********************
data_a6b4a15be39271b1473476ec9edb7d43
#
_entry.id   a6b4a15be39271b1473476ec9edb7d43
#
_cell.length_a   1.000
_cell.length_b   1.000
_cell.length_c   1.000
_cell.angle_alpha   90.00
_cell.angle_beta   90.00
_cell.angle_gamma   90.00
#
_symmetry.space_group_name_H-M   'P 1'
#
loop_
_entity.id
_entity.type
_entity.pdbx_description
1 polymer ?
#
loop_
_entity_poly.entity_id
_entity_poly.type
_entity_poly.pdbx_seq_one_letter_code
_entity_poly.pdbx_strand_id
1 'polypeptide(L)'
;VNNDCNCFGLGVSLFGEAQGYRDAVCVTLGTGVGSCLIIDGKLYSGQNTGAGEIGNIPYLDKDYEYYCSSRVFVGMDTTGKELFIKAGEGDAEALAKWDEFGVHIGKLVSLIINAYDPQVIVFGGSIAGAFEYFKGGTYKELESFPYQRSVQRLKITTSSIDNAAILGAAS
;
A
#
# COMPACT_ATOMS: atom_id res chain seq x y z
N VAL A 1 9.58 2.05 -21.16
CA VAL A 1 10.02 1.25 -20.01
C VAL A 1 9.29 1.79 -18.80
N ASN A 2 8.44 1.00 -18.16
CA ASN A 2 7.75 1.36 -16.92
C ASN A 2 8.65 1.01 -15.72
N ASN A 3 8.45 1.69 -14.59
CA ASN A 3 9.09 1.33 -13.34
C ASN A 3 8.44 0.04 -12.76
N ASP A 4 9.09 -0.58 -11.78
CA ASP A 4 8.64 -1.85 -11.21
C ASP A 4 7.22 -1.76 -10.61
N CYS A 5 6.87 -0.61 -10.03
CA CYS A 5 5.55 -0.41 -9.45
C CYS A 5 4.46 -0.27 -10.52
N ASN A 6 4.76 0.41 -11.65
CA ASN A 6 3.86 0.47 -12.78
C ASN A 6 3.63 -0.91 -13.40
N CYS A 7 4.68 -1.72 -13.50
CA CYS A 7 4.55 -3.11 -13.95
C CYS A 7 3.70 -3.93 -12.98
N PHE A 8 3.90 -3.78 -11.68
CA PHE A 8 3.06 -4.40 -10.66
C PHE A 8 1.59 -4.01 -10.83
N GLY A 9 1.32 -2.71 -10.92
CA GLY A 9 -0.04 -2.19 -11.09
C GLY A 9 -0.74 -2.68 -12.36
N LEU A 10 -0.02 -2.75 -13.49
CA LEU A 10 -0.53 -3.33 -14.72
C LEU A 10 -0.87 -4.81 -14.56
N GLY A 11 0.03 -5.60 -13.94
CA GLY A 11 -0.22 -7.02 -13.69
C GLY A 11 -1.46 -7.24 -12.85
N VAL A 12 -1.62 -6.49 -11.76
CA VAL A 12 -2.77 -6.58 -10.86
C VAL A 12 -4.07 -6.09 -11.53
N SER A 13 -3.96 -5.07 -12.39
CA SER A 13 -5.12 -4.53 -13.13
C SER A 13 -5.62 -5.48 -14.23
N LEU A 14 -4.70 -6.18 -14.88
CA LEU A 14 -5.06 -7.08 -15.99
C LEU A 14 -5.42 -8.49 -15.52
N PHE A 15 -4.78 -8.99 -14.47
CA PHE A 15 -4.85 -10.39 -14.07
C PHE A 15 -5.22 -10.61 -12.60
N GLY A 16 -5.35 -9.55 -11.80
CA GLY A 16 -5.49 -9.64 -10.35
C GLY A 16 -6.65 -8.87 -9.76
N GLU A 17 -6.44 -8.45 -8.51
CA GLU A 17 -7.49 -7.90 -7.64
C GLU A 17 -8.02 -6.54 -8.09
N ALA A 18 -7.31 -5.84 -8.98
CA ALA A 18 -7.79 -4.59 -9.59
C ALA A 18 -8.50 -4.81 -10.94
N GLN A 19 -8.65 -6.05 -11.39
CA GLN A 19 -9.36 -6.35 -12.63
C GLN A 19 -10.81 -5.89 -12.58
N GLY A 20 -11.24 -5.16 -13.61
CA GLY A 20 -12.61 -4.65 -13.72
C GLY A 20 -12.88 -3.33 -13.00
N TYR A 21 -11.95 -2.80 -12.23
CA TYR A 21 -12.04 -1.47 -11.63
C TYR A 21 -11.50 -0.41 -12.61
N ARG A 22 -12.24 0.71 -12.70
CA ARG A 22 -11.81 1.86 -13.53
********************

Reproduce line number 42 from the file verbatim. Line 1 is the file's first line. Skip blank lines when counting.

C ASP A 4 7.22 -1.76 -10.61